TOMER AT THE BAT: Lyric Opera’s ‘Fledermaus’ director talks about opera, comedy and a life in the theater
By Paul Horsley
We tend to think of Die Fledermaus as a champagne-soaked romp filled with catchy tunes and the infectious dances for which Johann Strauss, Jr., is known. But the piece has a darker side. Dr. Falke is miffed, mightily miffed, at his friend Eisenstein for leaving him drunk on the public square—dressed in a dopey bat costume—for all the Sunday-morning crowds to mock. This is no small grudge: It has festered to immense proportions, and it gives way to a plot whose clock-like precision is matched only by its hilarity. Whether you consider Fledermaus an expression of pre-World War I Hapsburg decadence or a snapshot of what the bourgeoisie of any era does to break up the numbness of its existence, it remains one of the funniest and most surprisingly enjoyable operas in the rep.
The Lyric Opera of Kansas City has chosen Strauss’ 1874 masterpiece to close out its 56th season, and it has brought a seasoned director, Atlanta Opera general and artistic director Tomer Zvulun, to put it together. In his Lyric debut, 38-year-old Tomer hopes to bring freshness and his flair for “cinematic” direction to the piece, with which he has considerable experience. He has participated in productions at the Metropolitan Opera, Seattle, Dallas, Boston, Pittsburgh, Atlanta, Cleveland, Cincinnati, Juilliard, Buenos Aires, Dresden and Wolf Trap. He recently chatted with us about opera, theater, and his passions. “Whenever I’m dealing with comedy I’m the most happy,” he says, “I’m having the most fun.”
For this new production, designed by the Lyric’s own R. Keith Brumley, the company has assembled a remarkable international and local cast, including Kelly Kaduce (Rosalinde), Liam Bonner (Eisenstein), Paul LaRosa (Dr. Falke), Gordon Gietz (Alfred), Anna Christy (Adele), Joyce Castle (Orlofsky), Gary Neal Johnson (Frosch), John Stephens (Frank), Robert Gibby Brand (Ivan), Scott Wichael (Dr. Blind) and Samantha Gossard (Sally). Lyric Opera artistic director Ward Holmquist directs, and the choreography is by KC Ballet artistic director Devon Carney. It runs from April 26th through May 4th at the Kauffman Center. Call 816-471-4733 or see kcopera.org.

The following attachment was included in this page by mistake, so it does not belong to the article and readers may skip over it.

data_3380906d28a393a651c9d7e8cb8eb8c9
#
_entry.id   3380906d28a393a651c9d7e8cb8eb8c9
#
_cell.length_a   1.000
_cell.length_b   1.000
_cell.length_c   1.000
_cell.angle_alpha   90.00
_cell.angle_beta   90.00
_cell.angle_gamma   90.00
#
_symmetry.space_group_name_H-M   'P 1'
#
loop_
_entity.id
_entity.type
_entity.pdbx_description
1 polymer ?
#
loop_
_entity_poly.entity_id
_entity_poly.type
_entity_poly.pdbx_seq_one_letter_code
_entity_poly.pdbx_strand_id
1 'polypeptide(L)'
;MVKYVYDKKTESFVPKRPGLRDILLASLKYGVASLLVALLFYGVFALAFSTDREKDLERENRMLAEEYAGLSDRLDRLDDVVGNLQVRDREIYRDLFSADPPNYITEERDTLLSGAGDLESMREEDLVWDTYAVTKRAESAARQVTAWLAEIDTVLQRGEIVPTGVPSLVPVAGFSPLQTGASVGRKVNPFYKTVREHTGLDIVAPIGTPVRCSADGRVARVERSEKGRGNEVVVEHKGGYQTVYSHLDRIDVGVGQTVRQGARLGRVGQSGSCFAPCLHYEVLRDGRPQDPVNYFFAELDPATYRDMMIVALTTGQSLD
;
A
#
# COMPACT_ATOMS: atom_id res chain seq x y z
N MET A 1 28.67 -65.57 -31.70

TOMER ZVULUN IN HIS OWN WORDS:
ON COMEDY, MASKS, AND SOCIAL CONVENTION
Comedy comes out of the situation. Comedy is not “Ha ha, now we’re going to make the audience laugh.” Comedy comes from making a situation that the audience can recognize and identify with. And the situation that they’re looking at (in Fledermaus), even from the very beginning, is a situation that every person in the audience will recognize—because they’re looking at a lot of people trapped in circumstances having to do conventions of society. A marriage that is, after a few years, getting a little tired and stale: Eisenstein and Rosalinde are sort of trapped in an unexciting marriage. A maid (Adele) who dreams of being a part of another world, a more exciting world. Falke, who is a good friend of Eisenstein but harbors bitterness about some past experiences they have had. … So I think this kind of entrapment in conventions of society—and everyone trying to be proper and correct within the conventions—is causing them to finding outlets that make them look ridiculous.
So Act 2 is that outlet, it’s that party where everybody gets to do what they want: You see them getting drunk, having random affairs, and being able to hide behind a mask at the big party at Prince Orlofsky’s. So why those people do that, is a part of the comedy—recognizing that, just like us, they are trapped in these conventions, in this world where all these “agreements” of society make it funny.
ON THE SETTING OF THIS FLEDERMAUS
We’re placing it in Vienna at the end of the 19th century, the twilight of the Austrian Hapsburg Empire. Well, not really the twilight, because there’s another few decades left, but this was kind of the peak of that society: with a very strong upper class—crystallized in Prince Orlofsky and his decadent world, born out of boredom—and the other parts of society as represented by (a) the maids and the servants and (2) the Eisensteins who are more like the nouveau riche.
Fledermaus is a universal, timeless comedy, and that’s why it’s still one of the most popular operas, or operettas, that are done. I don’t have to go into specific examples, but I can tell you: I live in Atlanta and I’m witnessing the same situations, with the same “upper-upper” class, the extremely, extremely wealthy, and then you have the society that is aspiring, the nouveau riche, the “upper middle” as you say. And I always find it amusing to watch those collide—well not collide, but have interactions.